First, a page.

New York Mets Player Evaluations: Second Baseman Brian Dozier

Daniel Marcillo
Aug 4, 2020; Washington, District of Columbia, USA; New York Mets second baseman Brian Dozier forces out Washington Nationals second baseman Starlin Castro (14) during the fifth inning at Nationals Park. Mandatory Credit: Brad Mills-USA TODAY Sports

The New York Mets thought they added a solid depth piece when they brought in 2020 World Series champion Brian Dozier. The veteran second baseman was fresh off six consecutive 20 home runs seasons and remained a legitimate power threat. Unfortunately, Dozier struggled to find consistency at the plate along with consistent playing time and was released a month after he was signed.

Dozier was a member of the San Diego Padres from Spring Training through his release in the middle of summer camp. After 11 days of toying with the idea of playing in the 2020 campaign, he decided to join the Mets right before the season.

Lack of Playing Time

The surprising emergence of Andres Gimenez and Luis Guillorme severely limited Dozier’s opportunities to play against right-handed pitching. All but two of Dozier’s plate appearances came against left-handed pitchers, but even then, it was hard to slot him in the lineup.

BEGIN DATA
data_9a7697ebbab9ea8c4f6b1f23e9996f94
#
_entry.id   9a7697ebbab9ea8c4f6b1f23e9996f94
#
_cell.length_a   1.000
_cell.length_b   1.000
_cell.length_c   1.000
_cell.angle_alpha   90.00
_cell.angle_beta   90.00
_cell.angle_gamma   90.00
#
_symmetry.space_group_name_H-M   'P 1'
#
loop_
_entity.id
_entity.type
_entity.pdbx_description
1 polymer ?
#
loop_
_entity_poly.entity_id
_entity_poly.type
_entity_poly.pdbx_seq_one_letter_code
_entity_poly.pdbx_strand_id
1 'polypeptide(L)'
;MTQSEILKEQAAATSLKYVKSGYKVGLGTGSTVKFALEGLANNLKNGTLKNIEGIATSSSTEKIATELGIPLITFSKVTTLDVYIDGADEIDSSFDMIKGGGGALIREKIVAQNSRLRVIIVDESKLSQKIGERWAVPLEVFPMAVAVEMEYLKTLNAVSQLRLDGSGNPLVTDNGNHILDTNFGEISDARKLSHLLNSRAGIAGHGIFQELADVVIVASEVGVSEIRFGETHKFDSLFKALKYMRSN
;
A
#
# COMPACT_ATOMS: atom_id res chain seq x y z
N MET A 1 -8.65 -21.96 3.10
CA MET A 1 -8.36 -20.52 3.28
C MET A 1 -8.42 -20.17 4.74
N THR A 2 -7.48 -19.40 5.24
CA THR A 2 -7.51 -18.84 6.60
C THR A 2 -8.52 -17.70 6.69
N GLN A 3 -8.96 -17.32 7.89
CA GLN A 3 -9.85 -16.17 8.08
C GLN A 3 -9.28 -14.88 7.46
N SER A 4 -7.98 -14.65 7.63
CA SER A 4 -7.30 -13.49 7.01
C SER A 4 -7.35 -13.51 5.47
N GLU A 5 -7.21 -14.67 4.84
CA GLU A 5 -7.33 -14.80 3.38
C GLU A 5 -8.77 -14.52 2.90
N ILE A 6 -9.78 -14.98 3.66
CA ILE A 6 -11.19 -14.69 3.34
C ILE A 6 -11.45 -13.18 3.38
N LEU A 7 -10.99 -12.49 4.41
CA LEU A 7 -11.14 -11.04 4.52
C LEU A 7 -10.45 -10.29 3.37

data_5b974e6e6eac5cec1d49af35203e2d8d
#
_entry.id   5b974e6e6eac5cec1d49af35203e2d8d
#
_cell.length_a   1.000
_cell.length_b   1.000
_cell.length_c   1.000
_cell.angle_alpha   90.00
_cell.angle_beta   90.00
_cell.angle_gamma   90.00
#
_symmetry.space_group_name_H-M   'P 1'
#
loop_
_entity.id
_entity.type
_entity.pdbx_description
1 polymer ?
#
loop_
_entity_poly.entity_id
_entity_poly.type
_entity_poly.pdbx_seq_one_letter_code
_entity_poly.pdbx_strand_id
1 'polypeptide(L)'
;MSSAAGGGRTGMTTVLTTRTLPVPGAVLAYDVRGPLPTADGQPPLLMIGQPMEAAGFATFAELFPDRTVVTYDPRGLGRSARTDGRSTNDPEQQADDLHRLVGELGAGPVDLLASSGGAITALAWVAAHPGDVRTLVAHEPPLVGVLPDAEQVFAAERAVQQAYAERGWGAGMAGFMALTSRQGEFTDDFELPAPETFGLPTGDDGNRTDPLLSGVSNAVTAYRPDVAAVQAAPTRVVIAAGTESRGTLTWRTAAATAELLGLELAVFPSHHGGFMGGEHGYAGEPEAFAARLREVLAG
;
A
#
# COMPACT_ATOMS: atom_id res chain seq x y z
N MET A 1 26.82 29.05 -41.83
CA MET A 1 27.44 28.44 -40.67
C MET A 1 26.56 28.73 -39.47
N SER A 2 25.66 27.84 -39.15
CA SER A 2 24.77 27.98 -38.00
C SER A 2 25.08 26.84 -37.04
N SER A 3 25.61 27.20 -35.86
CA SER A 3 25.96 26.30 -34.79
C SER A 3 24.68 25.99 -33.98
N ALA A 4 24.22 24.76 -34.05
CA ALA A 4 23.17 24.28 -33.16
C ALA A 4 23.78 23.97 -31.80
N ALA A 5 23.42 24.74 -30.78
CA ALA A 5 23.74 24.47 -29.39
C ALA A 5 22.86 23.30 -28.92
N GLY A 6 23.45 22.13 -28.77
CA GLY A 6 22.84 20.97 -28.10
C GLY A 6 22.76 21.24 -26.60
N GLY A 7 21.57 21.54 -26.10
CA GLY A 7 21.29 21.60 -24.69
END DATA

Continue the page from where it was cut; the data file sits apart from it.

Dozier only started four of seven games over a two week period and only recorded two hits. Both hits were singles, and it was clear that he was struggling with transitioning into a bench role. It was the first time Dozier would not play in at least three-quarters of the season since his rookie season back in 2012. He also netted -2 defensive runs saved in the small sample size he played at second base.

The Mets released Dozier on August 23, and no other team picked him up for the rest of the season. It was shocking considering his past track record and his career .441 slugging percentage. As a worst-case scenario, Dozier will likely get spring training invites for 2021. There should still be plenty of value in his bat, despite the low batting average that comes with it.

2020 Grades On 20-80 Scale (2021 Projection)

Hitting: 20 (30), .244 career hitter should bounce back.

Power: 20 (45), May not bounce back to hit prime years, but still good for 15-20.

Run: 40 (35), Used to be a stolen base threat but not so much at this point.

Arm: 40 (40).

Field: 40 (40).

Overall: 20 (40), Could still be a useful player on a good team. Just needs consistent at-bats.